You can make things much easier for yourself in the future if you go to that 9am lecture – you're going to have to learn the content either way.

11. Freshers' flu is real

You've probably heard people joke about freshers' flu, and many will tell you that it is just a glorified hangover. Sadly, this isn't the case. With thousands of students coming in from different places, freshers' events are a breeding ground for illness. As Talia Robertson, an English student at the University of Cambridge, found out: "Everyone's getting ill at once, so the chances of you getting a nasty one instead of a mild one are increased because you're being exposed to more pathogens in a short time." Don't panic: it's very unlikely that you're going to get anything serious, but come prepared for coughs and colds to make sure your first week isn't ruined.

12. It's all right if you don't know anyone

We all know the type – the positively inseparable people at your school who are going to university together. You want to laugh at their lack of adventure, but secretly you're terrified that not knowing anyone at your university is going to leave you lonely. Thankfully, not true. There will be lots of other people there who don't know anyone.

Rashada Balasal-Simms, a law student at the University of Westminster, says: "Being at a university where you're the only one from your sixth form or college isn't that bad. If anything, it gives you a lot more freedom and expands your social circle, exposing you to different things and people".

News
Legendary blues and rock singer Joe Cocker has died of lung cancer, his management team as confirmed. He was 70
people70-year-old was most famous for 'You are So Beautiful'
News
people
Life and Style
fashionOne man takes the hipster trend to the next level
News
John Rees-Evans is standing for Ukip in Cardiff South and Penarth
news
PROMOTED VIDEO
Have you tried new the Independent Digital Edition apps?
News
newsIt was due to be auctioned off for charity
Life and Style
A still from a scene cut from The Interview showing North Korean leader Kim Jong-un's death.
tech
Environment
Sir David Attenborough
environment... as well as a plant and a spider
Voices
'That's the legal bit done. Now on to the ceremony!'
voicesThe fight for marriage equality isn't over yet, says Siobhan Fenton
Arts and Entertainment
Bianca Miller and Katie Bulmer-Cooke are scrutinised by Lord Sugar's aide Nick Hewer on The Apprentice final
tvBut Bianca Miller has taken on board his comments over pricing
Latest stories from i100
Have you tried new the Independent Digital Edition apps?
iJobs Job Widget
iJobs Student

SThree: Graduate Recruitment Consultant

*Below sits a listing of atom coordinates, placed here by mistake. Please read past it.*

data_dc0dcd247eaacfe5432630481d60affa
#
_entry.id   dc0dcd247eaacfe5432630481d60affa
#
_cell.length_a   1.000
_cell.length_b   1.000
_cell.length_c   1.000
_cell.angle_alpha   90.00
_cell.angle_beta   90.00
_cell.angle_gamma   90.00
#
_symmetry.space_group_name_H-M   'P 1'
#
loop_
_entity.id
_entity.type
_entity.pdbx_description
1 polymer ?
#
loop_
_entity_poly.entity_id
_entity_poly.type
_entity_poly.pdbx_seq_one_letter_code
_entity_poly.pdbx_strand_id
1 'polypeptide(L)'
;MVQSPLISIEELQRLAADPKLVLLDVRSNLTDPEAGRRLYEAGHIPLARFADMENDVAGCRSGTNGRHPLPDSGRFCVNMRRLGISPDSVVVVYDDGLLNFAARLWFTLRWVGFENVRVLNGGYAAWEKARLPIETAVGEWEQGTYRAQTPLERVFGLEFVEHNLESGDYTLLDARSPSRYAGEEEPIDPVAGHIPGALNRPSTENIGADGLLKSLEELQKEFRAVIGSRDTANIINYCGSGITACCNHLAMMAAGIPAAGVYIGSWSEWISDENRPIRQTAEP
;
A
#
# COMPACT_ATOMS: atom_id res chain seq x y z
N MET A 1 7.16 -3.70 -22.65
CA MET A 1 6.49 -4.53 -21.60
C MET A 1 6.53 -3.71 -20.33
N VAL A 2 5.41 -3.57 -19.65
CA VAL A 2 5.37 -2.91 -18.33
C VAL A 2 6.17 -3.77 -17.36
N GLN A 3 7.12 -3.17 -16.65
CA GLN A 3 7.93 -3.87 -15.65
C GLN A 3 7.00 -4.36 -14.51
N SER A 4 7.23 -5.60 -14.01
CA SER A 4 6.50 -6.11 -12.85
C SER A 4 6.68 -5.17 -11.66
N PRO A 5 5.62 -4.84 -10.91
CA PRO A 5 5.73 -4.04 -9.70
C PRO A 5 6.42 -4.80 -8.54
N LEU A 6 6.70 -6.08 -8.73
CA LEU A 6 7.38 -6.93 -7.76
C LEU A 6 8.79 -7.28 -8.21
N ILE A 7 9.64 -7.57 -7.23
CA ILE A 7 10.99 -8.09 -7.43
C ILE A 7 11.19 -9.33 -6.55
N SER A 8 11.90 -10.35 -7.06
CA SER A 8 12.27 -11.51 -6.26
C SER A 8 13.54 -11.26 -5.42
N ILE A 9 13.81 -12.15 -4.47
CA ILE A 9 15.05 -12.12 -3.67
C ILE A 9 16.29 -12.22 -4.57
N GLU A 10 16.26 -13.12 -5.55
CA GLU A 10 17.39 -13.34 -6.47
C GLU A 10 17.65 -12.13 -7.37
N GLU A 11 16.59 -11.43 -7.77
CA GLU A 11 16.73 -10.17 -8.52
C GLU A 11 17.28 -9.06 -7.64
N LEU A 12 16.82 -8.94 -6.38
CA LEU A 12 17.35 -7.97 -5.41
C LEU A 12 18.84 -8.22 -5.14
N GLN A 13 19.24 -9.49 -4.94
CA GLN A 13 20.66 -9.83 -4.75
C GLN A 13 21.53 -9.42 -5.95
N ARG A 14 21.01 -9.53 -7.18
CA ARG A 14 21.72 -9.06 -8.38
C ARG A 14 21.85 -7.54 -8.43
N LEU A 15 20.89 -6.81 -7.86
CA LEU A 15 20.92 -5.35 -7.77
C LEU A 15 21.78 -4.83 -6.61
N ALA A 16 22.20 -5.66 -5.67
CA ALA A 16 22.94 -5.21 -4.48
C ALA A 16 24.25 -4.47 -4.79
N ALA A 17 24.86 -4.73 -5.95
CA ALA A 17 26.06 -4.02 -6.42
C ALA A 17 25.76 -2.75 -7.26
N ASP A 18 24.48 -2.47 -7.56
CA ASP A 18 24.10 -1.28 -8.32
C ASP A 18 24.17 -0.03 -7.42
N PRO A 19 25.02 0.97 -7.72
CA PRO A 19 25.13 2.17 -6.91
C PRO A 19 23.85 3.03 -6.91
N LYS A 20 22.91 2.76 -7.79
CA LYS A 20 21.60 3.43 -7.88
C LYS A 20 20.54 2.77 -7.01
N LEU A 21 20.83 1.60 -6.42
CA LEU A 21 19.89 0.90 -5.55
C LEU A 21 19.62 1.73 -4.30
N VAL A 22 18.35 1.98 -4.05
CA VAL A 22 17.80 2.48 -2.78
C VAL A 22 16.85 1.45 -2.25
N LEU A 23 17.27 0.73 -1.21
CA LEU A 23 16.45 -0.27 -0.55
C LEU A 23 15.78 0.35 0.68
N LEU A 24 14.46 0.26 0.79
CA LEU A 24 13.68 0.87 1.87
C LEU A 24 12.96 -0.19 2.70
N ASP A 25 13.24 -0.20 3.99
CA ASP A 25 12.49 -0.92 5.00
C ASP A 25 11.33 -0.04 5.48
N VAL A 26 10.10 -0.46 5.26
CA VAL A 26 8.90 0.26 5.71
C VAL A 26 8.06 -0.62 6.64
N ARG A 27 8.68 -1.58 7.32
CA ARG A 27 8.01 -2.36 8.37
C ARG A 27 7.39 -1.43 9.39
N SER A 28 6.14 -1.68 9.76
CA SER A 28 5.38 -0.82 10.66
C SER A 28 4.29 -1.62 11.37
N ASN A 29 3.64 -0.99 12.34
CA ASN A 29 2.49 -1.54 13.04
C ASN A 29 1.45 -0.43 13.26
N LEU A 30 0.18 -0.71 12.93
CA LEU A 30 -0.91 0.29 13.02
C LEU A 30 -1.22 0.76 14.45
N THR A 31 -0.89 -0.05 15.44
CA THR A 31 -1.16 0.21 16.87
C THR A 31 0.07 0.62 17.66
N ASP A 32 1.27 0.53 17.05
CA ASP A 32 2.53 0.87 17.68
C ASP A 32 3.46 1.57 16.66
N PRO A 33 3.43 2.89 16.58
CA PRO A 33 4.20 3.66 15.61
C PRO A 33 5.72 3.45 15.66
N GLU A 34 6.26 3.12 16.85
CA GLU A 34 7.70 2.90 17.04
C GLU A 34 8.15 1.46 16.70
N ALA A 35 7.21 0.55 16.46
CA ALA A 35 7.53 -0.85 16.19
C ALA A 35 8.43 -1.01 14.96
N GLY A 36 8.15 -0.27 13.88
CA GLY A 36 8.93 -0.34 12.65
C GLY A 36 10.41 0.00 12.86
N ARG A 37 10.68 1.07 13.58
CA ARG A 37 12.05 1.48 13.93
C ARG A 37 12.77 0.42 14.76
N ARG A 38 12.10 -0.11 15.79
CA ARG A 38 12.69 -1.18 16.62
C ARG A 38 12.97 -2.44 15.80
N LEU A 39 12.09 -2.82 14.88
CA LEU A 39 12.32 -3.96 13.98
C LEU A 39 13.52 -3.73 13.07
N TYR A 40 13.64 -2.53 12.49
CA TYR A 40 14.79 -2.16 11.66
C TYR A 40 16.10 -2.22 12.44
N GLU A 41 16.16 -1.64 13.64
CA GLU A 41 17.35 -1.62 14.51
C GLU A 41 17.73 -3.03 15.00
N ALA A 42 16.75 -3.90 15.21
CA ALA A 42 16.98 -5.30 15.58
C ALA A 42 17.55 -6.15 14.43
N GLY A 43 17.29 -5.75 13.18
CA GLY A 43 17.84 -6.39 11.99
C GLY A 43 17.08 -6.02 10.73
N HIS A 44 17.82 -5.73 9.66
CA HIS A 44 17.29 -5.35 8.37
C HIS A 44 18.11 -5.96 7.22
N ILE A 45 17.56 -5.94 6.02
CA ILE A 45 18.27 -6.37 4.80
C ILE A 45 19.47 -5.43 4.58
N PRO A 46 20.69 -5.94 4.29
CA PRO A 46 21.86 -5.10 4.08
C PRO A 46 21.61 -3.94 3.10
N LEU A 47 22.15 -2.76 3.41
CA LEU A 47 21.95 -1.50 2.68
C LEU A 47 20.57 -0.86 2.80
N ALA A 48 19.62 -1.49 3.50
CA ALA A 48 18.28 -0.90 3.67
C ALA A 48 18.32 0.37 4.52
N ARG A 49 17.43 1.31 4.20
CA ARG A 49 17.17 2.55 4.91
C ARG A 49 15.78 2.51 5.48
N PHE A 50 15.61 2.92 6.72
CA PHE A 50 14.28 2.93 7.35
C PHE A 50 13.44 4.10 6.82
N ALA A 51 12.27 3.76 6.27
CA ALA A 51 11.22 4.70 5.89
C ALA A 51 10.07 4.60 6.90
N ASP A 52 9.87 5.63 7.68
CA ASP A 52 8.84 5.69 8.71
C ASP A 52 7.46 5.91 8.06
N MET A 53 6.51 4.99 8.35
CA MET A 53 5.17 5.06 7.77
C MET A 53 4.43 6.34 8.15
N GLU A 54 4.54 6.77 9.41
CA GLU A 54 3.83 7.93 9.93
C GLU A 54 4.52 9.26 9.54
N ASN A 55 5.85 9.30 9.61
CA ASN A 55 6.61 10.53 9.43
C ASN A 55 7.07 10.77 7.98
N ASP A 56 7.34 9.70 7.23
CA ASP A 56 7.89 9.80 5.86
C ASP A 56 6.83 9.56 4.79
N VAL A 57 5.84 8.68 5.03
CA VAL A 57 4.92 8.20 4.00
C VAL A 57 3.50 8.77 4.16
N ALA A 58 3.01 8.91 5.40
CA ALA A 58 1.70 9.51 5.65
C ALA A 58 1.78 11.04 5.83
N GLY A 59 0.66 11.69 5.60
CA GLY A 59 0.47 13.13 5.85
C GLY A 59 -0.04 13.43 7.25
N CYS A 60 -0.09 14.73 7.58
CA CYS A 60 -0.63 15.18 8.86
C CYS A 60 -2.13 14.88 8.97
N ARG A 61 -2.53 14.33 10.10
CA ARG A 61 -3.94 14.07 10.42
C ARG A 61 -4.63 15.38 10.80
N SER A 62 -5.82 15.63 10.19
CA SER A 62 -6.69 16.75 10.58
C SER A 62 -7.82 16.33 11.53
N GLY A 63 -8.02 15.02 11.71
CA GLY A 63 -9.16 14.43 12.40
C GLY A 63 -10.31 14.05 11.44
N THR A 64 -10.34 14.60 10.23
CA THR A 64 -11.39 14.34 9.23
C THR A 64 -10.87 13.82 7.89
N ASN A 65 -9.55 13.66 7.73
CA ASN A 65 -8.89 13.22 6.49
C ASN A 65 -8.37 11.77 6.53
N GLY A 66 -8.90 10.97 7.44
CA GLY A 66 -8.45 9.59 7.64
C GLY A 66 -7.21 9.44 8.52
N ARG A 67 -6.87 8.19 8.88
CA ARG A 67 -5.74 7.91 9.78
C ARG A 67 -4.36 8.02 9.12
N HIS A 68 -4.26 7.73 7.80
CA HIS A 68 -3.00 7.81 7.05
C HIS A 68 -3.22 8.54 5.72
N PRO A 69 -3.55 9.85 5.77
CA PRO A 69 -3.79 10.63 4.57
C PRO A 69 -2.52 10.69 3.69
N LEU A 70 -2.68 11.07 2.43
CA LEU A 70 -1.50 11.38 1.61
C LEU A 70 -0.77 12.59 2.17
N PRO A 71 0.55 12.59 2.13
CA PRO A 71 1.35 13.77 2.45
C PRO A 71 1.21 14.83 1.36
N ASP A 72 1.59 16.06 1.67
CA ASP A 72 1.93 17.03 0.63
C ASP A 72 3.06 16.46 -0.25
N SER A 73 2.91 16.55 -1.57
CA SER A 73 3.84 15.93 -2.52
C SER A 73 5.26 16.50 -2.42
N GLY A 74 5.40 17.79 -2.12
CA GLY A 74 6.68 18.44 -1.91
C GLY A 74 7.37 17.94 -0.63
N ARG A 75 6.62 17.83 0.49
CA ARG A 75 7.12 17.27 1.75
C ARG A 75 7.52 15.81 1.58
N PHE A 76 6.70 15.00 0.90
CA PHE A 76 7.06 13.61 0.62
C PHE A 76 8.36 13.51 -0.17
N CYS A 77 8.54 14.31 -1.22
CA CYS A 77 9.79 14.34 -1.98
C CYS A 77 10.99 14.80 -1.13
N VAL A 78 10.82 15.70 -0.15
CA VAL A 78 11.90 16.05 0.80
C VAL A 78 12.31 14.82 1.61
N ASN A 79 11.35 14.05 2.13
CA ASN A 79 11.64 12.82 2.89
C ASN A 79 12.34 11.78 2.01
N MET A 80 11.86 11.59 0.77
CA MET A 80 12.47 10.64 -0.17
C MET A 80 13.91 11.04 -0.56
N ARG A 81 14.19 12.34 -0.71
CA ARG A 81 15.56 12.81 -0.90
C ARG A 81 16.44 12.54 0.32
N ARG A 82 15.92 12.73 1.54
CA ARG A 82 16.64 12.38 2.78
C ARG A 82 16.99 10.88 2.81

£20000 - £25000 per annum + OTE £35000: SThree: SThree are a global FTSE 250 b...

FDM Group: Business and Technical IT Consultants – London, Manchester, Glasgow

21,000-24,000: FDM Group: Kick-start your career and join FDM’s award-winning ...

FDM Group: Business and Technical IT Consultants – Birmingham

21,000-24,000: FDM Group: Kick-start your career and join FDM’s award-winning ...

Ashdown Group: Trainee / Graduate Helpdesk Analyst

£20000 per annum: Ashdown Group: A highly reputable business is looking to rec...

Independent Dating
and  

By clicking 'Search' you
are agreeing to our
Terms of Use.

Day In a Page

Surrounded by high-rise flats is a little house filled with Lebanon’s history - clocks, rifles, frogmen’s uniforms and colonial helmets

Clocks, rifles, swords, frogmen’s uniforms

Surrounded by high-rise flats is a little house filled with Lebanon’s history
Return to Gaza: Four months on, the wounds left by Israel's bombardment have not yet healed

Four months after the bombardment, Gaza’s wounds are yet to heal

Kim Sengupta is reunited with a man whose plight mirrors the suffering of the Palestinian people
Gastric surgery: Is it really the answer to the UK's obesity epidemic?

Is gastric surgery really the answer to the UK's obesity epidemic?

Critics argue that it’s crazy to operate on healthy people just to stop them eating
Homeless Veterans appeal: Christmas charity auction Part 2 - now LIVE

Homeless Veterans appeal: Christmas charity auction

Bid on original art, or trips of a lifetime to Africa or the 'Corrie' set, and help Homeless Veterans
Pantomime rings the changes to welcome autistic theatre-goers

Autism-friendly theatre

Pantomime leads the pack in quest to welcome all
The week Hollywood got scared and had to grow up a bit

The week Hollywood got scared and had to grow up a bit

Sony suffered a chorus of disapproval after it withdrew 'The Interview', but it's not too late for it to take a stand, says Joan Smith
From Widow Twankey to Mother Goose, how do the men who play panto dames get themselves ready for the performance of a lifetime?

Panto dames: before and after

From Widow Twankey to Mother Goose, how do the men who play panto dames get themselves ready for the performance of a lifetime?
Thirties murder mystery novel is surprise runaway Christmas hit

Thirties murder mystery novel is surprise runaway Christmas hit

Booksellers say readers are turning away from dark modern thrillers and back to the golden age of crime writing
Anne-Marie Huby: 'Charities deserve the best,' says founder of JustGiving

Anne-Marie Huby: 'Charities deserve the best'

Ten million of us have used the JustGiving website to donate to good causes. Its co-founder says that being dynamic is as important as being kind
The botanist who hunts for giant trees at Kew Gardens

The man who hunts giants

A Kew Gardens botanist has found 25 new large tree species - and he's sure there are more out there
The 12 ways of Christmas: Spare a thought for those who will be working to keep others safe during the festive season

The 12 ways of Christmas

We speak to a dozen people who will be working to keep others safe, happy and healthy over the holidays
Birdwatching men have a lot in common with their feathered friends, new study shows

The male exhibits strange behaviour

A new study shows that birdwatching men have a lot in common with their feathered friends...
Diaries of Evelyn Waugh, Virginia Woolf and Noël Coward reveal how they coped with the December blues

Famous diaries: Christmas week in history

Noël Coward parties into the night, Alan Clark bemoans the cost of servants, Evelyn Waugh ponders his drinking…
From noble to narky, the fall of the open letter

From noble to narky, the fall of the open letter

The great tradition of St Paul and Zola reached its nadir with a hungry worker's rant to Russell Brand, says DJ Taylor
A Christmas ghost story by Alison Moore: A prodigal daughter has a breakthrough

A Christmas ghost story by Alison Moore

The story was published earlier this month in 'Poor Souls' Light: Seven Curious Tales'